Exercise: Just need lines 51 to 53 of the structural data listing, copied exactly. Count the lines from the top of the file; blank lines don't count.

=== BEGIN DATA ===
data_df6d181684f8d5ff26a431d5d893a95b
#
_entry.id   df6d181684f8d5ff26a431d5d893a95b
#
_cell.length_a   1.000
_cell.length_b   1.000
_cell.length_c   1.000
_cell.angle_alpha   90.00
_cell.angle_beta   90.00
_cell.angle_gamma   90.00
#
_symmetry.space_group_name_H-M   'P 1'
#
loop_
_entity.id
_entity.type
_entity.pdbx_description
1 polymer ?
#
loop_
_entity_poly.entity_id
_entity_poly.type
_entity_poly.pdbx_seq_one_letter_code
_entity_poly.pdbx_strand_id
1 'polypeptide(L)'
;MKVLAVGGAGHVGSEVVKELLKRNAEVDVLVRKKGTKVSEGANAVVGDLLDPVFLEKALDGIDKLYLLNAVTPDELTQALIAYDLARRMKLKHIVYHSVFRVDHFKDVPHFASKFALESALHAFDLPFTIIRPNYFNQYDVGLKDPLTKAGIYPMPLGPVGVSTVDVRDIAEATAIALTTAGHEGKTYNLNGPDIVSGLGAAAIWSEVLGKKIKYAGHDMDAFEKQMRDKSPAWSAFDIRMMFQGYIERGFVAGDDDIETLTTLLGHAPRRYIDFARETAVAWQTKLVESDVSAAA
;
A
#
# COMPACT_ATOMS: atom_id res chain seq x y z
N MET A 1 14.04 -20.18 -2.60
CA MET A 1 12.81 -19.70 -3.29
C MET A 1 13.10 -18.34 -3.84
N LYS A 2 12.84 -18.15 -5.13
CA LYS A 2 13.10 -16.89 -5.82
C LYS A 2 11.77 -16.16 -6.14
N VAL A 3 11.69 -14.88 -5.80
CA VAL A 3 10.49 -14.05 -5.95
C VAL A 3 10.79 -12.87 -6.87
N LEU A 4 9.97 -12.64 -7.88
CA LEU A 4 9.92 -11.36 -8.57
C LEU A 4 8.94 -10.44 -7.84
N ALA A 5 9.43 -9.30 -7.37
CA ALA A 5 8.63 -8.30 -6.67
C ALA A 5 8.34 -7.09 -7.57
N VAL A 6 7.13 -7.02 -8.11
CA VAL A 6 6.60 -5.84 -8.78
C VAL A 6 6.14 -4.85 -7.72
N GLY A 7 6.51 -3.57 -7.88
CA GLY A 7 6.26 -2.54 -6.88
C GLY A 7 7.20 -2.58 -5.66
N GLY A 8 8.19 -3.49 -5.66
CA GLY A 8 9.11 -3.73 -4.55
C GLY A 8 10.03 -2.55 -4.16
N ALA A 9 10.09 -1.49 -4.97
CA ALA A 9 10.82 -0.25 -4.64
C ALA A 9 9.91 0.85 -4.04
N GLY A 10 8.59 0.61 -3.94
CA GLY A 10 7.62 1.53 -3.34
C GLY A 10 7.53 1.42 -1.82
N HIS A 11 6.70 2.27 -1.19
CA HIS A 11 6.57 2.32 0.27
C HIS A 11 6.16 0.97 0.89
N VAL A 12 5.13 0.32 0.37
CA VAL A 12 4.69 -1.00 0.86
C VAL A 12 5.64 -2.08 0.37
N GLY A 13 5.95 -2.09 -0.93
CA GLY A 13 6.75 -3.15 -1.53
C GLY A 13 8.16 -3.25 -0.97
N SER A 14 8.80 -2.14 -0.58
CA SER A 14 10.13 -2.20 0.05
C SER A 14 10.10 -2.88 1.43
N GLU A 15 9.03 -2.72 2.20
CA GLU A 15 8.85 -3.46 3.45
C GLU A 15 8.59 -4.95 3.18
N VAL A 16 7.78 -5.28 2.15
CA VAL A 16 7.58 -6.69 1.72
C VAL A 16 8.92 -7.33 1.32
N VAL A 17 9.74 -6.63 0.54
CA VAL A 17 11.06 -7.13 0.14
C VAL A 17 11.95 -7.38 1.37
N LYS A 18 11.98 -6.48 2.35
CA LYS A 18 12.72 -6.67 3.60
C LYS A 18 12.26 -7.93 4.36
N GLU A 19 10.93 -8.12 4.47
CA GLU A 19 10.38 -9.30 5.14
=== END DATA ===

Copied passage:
C GLY A 7 7.20 -2.58 -5.66
N GLY A 8 8.19 -3.49 -5.66
CA GLY A 8 9.11 -3.73 -4.55